What Davis thought of as his best tune, however, was I Believe in Music, first recorded by Helen Reddy – who coincidentally died on the same day as Davis – and later a hit for Gallery.

The song came to Davis when he was at a party given by Maurice Gibb of the Bee Gees and his then wife, Lulu. Davis was asked to take part in a séance, and when he said that he didn’t believe in that kind of thing, was asked what he did believe in. Hearing himself say what became the title of the song, he was prompted to pick up a guitar of Gibb’s and begin composing.

By the start of the Seventies, Davis had been signed to a record deal of his own. He had a warm, natural voice and in 1972 topped the US country and pop charts with Baby, Don’t Get Hooked on Me.

The song made a virtue of Davis’s – and the era’s – easygoing approach to sex. Several other crossover hits followed, including Stop and Smell the Roses and One Hell of a Woman. In the UK, Davis’s novelty track Hard to be Humble (“when you’re perfect in every way”) reached the Top 30 in 1980.

A Little Less Conversation (1968) was remixed 24 years later to become a UK No 1 hit single
A Little Less Conversation (1968) was remixed 24 years later to become a UK No 1 hit single

Morris Mac Davis was born at Lubbock on January 22 1942. His father was a builder and owned a motel where Mac and his sister grew up when their parents divorced.

Mac’s memories of his childhood were of being regularly bullied as he was short, and of the sandstorms that would blow the dirt from the parking lot across the road on to that of the motel. His strict and religious father would make him shovel it up and put it back. Davis left school, and Lubbock, at 16.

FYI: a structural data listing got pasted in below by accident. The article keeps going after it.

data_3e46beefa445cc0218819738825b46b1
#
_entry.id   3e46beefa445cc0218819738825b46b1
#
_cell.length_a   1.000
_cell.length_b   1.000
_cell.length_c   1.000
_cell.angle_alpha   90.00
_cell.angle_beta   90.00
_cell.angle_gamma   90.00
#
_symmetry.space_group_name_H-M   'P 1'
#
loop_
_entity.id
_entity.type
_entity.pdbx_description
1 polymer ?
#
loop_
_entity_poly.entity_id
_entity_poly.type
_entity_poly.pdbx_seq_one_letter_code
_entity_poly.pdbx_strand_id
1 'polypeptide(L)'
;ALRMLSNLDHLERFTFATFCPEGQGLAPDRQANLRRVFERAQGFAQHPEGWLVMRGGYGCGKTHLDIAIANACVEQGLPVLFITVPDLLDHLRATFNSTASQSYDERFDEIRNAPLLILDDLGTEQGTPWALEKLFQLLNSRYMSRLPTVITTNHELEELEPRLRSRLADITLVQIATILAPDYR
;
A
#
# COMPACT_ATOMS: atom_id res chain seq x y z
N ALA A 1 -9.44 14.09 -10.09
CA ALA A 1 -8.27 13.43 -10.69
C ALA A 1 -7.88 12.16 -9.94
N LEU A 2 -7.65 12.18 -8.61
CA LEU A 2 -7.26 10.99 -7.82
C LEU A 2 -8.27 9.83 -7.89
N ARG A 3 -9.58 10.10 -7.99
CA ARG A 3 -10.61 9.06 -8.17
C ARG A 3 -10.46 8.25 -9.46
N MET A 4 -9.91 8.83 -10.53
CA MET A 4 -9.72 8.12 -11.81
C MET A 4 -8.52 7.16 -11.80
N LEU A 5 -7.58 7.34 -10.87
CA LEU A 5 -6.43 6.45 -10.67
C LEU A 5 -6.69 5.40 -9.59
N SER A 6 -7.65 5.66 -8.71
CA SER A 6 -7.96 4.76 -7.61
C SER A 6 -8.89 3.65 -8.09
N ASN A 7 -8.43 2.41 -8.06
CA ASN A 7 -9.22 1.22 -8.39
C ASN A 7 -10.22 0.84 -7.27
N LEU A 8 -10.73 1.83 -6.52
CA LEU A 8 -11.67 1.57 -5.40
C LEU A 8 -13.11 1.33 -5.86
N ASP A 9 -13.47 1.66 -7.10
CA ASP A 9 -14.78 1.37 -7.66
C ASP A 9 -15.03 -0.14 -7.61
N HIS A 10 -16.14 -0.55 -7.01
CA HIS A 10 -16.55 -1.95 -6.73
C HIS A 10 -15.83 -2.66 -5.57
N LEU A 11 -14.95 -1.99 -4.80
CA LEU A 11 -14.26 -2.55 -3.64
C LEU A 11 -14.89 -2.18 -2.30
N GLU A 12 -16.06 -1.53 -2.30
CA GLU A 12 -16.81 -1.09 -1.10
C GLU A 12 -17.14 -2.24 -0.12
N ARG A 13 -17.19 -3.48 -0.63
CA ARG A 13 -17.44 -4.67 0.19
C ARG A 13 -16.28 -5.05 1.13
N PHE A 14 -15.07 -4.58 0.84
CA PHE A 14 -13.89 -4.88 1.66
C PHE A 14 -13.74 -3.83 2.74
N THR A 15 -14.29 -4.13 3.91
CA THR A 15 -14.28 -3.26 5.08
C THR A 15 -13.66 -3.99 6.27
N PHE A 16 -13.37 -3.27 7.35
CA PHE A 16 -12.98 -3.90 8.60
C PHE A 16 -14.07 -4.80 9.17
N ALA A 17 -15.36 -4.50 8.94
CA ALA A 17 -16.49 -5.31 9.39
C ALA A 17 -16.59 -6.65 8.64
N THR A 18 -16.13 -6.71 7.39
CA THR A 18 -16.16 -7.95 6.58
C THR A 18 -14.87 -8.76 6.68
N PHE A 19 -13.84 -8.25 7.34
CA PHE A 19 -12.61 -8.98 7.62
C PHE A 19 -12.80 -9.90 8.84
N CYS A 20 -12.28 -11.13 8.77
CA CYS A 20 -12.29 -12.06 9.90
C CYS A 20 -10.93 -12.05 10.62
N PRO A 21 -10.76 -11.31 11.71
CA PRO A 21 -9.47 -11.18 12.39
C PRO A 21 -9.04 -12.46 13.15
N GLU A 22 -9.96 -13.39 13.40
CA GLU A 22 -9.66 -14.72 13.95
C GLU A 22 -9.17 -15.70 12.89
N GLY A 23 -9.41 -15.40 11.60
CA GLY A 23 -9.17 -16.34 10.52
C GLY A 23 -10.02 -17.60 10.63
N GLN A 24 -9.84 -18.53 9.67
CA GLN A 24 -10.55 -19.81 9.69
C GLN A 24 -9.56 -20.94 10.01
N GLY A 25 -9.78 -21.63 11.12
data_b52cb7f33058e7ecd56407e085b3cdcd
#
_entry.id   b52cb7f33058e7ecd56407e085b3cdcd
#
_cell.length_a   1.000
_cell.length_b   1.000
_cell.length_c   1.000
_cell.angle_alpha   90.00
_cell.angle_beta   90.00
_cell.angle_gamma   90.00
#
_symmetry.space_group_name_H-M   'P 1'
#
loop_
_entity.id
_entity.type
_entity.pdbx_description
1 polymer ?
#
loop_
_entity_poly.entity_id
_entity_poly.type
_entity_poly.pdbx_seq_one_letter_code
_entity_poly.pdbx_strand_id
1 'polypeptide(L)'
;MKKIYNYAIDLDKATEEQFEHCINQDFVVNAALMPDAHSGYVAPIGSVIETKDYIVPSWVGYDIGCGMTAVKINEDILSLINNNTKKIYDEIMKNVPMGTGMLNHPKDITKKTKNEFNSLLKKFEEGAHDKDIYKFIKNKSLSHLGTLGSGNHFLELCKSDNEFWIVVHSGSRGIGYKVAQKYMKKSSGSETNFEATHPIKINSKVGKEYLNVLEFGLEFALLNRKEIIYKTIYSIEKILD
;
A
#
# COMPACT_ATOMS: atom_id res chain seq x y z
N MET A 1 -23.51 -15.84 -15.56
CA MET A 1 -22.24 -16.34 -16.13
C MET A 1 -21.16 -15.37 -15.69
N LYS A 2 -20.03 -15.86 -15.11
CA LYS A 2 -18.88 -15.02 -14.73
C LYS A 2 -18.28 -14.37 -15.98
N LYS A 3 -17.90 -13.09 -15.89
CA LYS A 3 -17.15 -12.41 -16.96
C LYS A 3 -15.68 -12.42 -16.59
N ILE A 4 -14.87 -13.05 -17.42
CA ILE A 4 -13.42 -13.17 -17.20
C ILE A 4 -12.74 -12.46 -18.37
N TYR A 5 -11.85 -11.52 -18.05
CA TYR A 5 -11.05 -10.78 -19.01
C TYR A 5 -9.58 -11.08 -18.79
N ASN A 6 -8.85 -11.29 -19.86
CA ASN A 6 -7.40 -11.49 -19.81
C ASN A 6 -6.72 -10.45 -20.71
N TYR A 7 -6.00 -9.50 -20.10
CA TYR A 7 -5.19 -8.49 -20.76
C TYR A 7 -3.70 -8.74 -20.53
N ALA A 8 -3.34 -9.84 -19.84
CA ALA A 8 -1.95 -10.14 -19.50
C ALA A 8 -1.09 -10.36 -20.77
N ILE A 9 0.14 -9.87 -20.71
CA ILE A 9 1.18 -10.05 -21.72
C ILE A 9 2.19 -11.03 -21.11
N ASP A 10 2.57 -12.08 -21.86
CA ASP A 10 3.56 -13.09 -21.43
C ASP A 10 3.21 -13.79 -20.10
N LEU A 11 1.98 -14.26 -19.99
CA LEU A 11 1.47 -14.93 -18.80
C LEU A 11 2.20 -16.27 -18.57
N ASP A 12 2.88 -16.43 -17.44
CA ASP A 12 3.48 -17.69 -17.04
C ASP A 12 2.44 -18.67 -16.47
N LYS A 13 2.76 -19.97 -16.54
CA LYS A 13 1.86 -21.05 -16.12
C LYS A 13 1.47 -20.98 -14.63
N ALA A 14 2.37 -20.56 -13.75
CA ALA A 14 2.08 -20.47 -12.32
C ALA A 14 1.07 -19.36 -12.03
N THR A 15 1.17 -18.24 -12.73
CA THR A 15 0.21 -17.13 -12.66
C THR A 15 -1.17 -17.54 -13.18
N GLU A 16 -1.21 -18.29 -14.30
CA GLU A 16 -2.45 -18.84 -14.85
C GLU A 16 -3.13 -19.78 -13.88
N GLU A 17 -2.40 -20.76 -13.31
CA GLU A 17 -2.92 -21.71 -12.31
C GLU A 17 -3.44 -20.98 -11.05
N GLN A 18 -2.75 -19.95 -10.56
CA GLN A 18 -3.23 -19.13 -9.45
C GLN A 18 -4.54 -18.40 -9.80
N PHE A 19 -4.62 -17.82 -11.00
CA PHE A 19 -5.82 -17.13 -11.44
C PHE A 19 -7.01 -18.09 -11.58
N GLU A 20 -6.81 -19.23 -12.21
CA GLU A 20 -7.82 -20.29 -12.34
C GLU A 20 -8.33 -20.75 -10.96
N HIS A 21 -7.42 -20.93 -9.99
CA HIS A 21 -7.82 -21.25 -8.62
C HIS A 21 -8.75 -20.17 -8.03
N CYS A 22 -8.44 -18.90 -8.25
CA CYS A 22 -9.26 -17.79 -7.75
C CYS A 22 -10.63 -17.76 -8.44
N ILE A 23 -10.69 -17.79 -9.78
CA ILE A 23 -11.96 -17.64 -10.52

In the mid-Seventies, the curly-haired Davis had his own variety television show on NBC for several years. Between 1972 and 1985, he placed 16 songs in the country charts, and his Hooked on Music was a No 2 in them in 1980. He also featured as a lead actor in several films, including North Dallas Forty, Cheaper to Keep Her and The Sting II (1983).

Mac Davis at the 3rd Annual Songs Of Our Lives Benefit Concert in Los Angeles, California, 2010  - Michael Kovac/FilmMagic
Mac Davis at the 3rd Annual Songs Of Our Lives Benefit Concert in Los Angeles, California, 2010 - Michael Kovac/FilmMagic

The last was a notorious flop, though, and as his career waned Davis descended into alcoholism. He recovered from this, however, and continued to appear in television shows such as Murder, She Wrote, King of the Hill and The Dukes of Hazzard,. In the early Nineties, he starred on Broadway in The Will Rogers Follies.

Latterly, he had begun writing songs again, notably with Avicii. Introduced to the Swedish musician by his golf partner, Davis co-wrote Addicted to You, which was a huge dance hit in 2015 (three years before Avicii’s sudden death at 28).

Mac Davis was twice divorced, from Fran Cook (1963-1968) and Sarah Barg (1971-1976), who then married Glen Campbell. He is survived by his third wife, Lise, to whom he was married for 38 years, and by three sons.

In 1974, in Texas in My Rear View Mirror (1974), Davis sang: “And when I die. you can bury me in Lubbock Texas in my jeans.” Reportedly, he was.

Mac Davis, born January 21 1942, died September 29 2020